Sunday, March 25, 2012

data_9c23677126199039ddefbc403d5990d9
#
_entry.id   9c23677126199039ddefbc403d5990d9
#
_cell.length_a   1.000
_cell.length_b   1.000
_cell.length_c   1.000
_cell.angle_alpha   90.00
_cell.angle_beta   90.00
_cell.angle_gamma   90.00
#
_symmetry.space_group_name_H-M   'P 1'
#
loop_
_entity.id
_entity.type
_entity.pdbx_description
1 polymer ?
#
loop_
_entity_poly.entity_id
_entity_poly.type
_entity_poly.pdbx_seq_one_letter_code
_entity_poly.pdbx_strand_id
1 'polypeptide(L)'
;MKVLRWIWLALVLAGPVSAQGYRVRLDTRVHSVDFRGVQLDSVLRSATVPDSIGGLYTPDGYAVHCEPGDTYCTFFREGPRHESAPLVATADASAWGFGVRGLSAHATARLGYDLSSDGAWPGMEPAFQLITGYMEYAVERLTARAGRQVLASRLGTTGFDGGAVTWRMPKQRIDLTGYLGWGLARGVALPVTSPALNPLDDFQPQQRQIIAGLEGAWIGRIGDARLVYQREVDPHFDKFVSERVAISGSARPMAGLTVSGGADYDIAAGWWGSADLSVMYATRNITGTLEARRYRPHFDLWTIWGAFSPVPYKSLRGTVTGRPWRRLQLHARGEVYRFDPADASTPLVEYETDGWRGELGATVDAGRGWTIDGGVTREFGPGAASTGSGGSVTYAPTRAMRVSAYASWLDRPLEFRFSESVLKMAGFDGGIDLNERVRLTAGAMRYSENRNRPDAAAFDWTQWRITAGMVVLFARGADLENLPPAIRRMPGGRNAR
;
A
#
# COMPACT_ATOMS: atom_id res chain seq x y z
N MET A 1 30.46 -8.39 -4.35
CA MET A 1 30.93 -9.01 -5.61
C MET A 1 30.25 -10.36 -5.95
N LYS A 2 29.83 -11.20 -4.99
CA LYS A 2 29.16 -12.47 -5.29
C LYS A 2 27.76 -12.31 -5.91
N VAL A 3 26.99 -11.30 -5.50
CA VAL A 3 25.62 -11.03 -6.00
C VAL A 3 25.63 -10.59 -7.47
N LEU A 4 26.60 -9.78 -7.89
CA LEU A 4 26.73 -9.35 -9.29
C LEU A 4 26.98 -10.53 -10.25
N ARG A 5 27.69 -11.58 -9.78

I have always had a problem taking compliments. I'm working on it, because it's actually prideful to not accept a compliment graciously. But here's what I need to work on more - accepting compliments for my kids. I started thinking of this today after talking with a friend whose daughter is classmates with my daughter. Her daughter is very bright and is much more advanced than most kids in the class. And as we talked, I realized she wasn't being boastful. I realized there is nothing wrong with saying great things about your kid. Because just saying how great they are doesn't mean you're saying they're better than someone else. See, I never wanted to be the mom who seemed like I thought my kids were better than anyone else. I've always taught my kids to treat other people not just like they are as important as you but that they are even more important than you. But, in doing so, I have not been doing them justice. By not wanting to brag about them, I forget to boast about them. You know those moms. You say "I'm so happy Billy got an A on his Math test." And she says, "Oh, my Johnny only brings home A pluses!" Or you tell her how proud you are that your Hannah won the lead in the school play and she says that her Taylor had the lead role three years running but decided she would take a break from acting this year. That's probably why I admired the way this mom spoke of her daughter. She wasn't like "Oh, yeah, Sally is just too smart for first grade." I didn't feel like she was comparing our children nor did I get the feeling that my child was inadequate next to hers. I think that happens a lot when you're a mom. You tend to compare yourself and your kids to other people. Oh, her minivan is way better than mine, her house is bigger, her kid crawled/walked/talked/pooped on the potty sooner than mine. I guess I just never wanted to seem like I was trying to one-up anyone. But, by doing that, am I telling my kids that I'm not proud of them and their accomplishments? Is my attempt to be humble too much? I don't know. How do you know when your pride becomes prideful? I do think I say great things about my kids. I know how important it is for kids to overhear you talking about them in a good way. I do hope I tell them enough how great they are. They are smart and funny and kind and considerate and loving and honest and courteous and beautiful.